the entire universe. This is incompatible with Christian and Jewish theology.
Thus we are probably stuck with a mistranslation now and for the foreseeable
future. This is not an auspicious beginning to a Bible translation!
Genesis 1:1: the word "created:"
According to Wikipedia:
"The ambiguity of the Hebrew grammar in this verse gives rise to two
The first implying that God's first act of creation [out of nothing] was heaven and
The second that 'heaven and earth' already existed in a 'formless
and void' state, to which God brings form and order:" 3
The former is often referred to as "creation ex nihilo" -- the concept that God created the
Earth and the rest of the universe out of nothing. This is the historical
Christian interpretation of the first Genesis creation story and is grounded on
St. Thomas Aquinas' "Summa Theologiae," 7
and on other early Christian writings.
The latter interpretation is called "creatio ex
materia." God is seen as having formed the universe out of pre-existing material, perhaps
by bringing order out of chaos. Augustine appears to have adopted this position.
St. Thomas Aquinas commented that "Augustine uses the word creation in an
equivocal sense, according as to be created signifies improvement in things; as
when we say that a bishop is created." 7
One understanding of "created:" God created the universe out of nothing:
Supportive of this option is 2 Maccabees 7:27-29. This is a book in the
Apocrypha, a group of books
that is included in Roman Catholic translations of the Bible, and was in the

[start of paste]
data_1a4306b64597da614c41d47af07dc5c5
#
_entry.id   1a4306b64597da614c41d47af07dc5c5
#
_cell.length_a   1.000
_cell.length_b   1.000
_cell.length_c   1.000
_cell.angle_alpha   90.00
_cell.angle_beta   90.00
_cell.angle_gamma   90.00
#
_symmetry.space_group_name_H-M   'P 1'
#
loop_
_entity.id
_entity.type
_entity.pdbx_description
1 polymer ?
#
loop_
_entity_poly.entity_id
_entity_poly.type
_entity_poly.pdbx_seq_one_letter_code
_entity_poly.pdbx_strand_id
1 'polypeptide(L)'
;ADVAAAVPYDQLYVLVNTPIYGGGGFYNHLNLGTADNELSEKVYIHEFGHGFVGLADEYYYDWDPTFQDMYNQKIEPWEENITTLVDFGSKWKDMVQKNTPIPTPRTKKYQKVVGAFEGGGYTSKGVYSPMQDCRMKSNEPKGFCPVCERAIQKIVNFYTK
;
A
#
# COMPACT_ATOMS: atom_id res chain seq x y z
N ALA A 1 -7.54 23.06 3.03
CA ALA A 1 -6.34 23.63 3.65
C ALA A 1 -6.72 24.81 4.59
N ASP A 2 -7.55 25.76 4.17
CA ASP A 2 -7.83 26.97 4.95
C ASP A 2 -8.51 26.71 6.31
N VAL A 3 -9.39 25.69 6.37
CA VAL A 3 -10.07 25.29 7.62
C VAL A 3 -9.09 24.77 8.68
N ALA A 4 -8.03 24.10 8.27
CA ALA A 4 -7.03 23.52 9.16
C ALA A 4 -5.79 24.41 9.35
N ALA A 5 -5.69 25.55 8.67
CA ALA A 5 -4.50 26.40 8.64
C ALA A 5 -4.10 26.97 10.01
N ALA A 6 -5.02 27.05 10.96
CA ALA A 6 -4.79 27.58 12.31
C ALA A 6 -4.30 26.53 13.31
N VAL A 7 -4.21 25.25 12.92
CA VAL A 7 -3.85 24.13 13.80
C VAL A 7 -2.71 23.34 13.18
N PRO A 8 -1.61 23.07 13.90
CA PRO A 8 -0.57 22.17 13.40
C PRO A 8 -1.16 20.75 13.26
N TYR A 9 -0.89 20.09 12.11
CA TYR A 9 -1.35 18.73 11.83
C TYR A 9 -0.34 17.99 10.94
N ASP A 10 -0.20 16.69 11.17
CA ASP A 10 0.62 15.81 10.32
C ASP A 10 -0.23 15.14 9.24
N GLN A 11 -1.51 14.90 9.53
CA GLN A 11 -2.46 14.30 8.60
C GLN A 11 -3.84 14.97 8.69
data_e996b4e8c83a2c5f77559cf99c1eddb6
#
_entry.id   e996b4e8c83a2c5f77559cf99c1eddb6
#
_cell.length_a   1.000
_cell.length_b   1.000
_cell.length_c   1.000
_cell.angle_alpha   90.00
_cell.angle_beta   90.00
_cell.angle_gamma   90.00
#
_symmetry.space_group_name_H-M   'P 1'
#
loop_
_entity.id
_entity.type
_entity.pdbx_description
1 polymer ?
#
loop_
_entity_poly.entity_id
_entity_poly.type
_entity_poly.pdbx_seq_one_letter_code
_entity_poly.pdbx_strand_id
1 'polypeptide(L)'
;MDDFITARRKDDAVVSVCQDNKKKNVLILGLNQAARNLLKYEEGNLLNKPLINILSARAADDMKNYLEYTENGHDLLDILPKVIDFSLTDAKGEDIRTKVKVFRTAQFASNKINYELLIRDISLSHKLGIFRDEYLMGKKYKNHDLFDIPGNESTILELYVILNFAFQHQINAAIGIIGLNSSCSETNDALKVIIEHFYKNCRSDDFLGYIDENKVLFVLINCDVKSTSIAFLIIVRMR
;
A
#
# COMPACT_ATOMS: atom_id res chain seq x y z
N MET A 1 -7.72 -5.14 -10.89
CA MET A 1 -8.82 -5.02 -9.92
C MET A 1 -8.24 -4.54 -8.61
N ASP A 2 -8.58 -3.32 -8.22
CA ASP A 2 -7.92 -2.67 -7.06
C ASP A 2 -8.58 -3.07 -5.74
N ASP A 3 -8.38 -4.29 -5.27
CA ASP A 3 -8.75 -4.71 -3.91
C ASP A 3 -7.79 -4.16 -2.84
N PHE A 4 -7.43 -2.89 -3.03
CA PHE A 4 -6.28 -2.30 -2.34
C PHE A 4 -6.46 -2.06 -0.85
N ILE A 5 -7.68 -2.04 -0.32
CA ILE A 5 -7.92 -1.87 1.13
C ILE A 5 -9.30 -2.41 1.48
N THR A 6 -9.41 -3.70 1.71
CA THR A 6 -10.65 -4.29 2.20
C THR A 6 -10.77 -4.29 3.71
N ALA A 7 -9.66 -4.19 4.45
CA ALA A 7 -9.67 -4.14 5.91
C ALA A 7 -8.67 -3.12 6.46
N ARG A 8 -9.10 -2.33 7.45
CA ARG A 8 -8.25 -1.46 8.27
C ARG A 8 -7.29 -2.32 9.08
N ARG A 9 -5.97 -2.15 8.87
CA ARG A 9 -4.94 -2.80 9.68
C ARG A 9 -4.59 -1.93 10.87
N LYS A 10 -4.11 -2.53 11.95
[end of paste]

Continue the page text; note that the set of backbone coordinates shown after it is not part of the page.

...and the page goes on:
version of the Bible that the early Christians used -- the Septuagint. They
are rejected by most Protestant denominations as not being a valid part of
the biblical canon. The Jerusalem Bible translates this passage as:
"My son, have pity on me; ... I implore you, my child, observe heaven
and earth, consider all that is in them, and acknowledge that God made
them out of what did not exist, and that mankind comes into being in the
same way. ..." 4
Unfortunately, the passage is ambiguous. It specifically says that God created the
universe out of nothing. However, it also says that humans came into existence
in the same way. Since Genesis states that God created Adam by molding him out of
Maccabees might imply that, God also formed the universe out of preexistent material.
The Qur'an -- the holy book of Islam -- appears to support "creation ex nihilo" according to some
English interpretations of the original Arabic text:
Surah 21:56: "He said, 'Nay, your Lord is the Lord of the heavens and the earth, He
Who created them (from nothing): and I am a witness to this (Truth)'."
Surah 35:1: "Praise be to Allah, Who created (out of nothing) the heavens and the
earth ..." 4
A second understanding of "created:" God created the universe out pre-existing material:
There are many verses in the Bible that refer to God "making" the heavens or
the Earth. Example are Psalms 33:6, Proverbs 8:23, John 1:3, Romans 4:17, and 1
Corinthians 1:28. These passages could be interpreted as either ""creation ex nihilo"
or "creatio ex
Two other Bible translations of Genesis 1:1 -- ones which emphasize the literal meaning of